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Unformatted text preview: 13.1 Valuing Stock Options:The BlackScholes Model Chapter 13 12.2 Reviewing Binomial Trees Valuing Options Using Binomial Trees We can replicate the bond We can replicate the option We can use risk neutral valuation How to build the tree? We can ignore the expected stock return We only need to construct u and d 12.3 Reviewing Binomial Trees The stock already has the required rate of return figured into the price We need the volatility to value the option The volatility tells us how much movement ( systematic and nonsystematic risk ) there is in stock prices This allows us to draw a tree to estimate the possible stock values at maturity CoxRossRubenstien use Use the tree to get the risk neutral probability t t e d e u  = = , 12.4 Estimating Volatility from Historical Data The real question in terms of constructing the binomial tree is how to estimate 1. Take observations S , S 1 , . . . , S n at intervals of years 2. Define the continuously compounded return, u , as: then taking natural logs u S S i i i =  ln 1 S S e i u i = 12.5 Estimating Volatility from Historical Data The real question in terms of constructing the binomial tree is how to estimate 1. Take observations S , S 1 , . . . , S n at intervals of years 2. Define the continuously compounded return, u , as: 3. Calculate the standard deviation, s , of the u i s over the time period years Because this is the volatility for years but we want it for one full year we adjust by u S S i i i =  ln 1 12.6 Estimating Volatility from Historical Data The real question in terms of constructing the binomial tree is how to estimate 1. Take observations S , S 1 , . . . , S n at intervals of years 2. Define the continuously compounded return, u , as: 3. Calculate the standard deviation, s , of the u i s over the time period years 4. The historical volatility estimate is: We do this b/c variance is proportional u S S i i i =  ln 1 s = 12.7 Nature of Volatility Example ( Excel ) How do we choose the data S , S 1 , . . . , S n ? 1) Daily, weekly, or monthly? 2) How far back should we go? Volatility is usually estimated using 1) Closing, daily returns 2) Less than one year of data If we use daily returns, how do we treat weekends and holidays? 12.8 Nature of Volatility Volatility is usually much greater when the market is open (i.e. the asset is trading) than when it is closed Time is usually measured in trading days not calendar days One year has 252 trading days A six month option is assumed to last for 252/2 = 126 days instead of 365/2 = 182.5 days 12.9 The Volatility What is volatility in the binomial tree?...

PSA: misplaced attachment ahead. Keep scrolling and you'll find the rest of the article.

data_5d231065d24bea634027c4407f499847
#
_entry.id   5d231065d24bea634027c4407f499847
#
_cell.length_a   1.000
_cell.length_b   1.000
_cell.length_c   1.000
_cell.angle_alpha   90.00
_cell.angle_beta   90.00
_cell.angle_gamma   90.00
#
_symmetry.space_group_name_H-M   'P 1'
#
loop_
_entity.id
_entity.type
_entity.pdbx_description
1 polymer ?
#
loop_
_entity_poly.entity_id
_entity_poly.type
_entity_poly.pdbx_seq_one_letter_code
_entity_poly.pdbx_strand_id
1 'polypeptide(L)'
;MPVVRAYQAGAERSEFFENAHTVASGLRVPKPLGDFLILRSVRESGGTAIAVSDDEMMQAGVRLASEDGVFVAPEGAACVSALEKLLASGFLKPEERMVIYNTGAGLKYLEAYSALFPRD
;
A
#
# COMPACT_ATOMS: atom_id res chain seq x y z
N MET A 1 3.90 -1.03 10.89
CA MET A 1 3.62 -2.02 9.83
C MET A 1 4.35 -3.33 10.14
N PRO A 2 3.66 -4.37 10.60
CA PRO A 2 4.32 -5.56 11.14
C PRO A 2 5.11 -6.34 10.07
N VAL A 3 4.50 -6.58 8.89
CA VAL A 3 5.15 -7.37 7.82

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This note was uploaded on 05/09/2008 for the course FIN 522 taught by Professor Roskelley during the Spring '08 term at University of Arizona Tucson.
 Spring '08
 ROSKELLEY
 Derivatives, Options, Valuation

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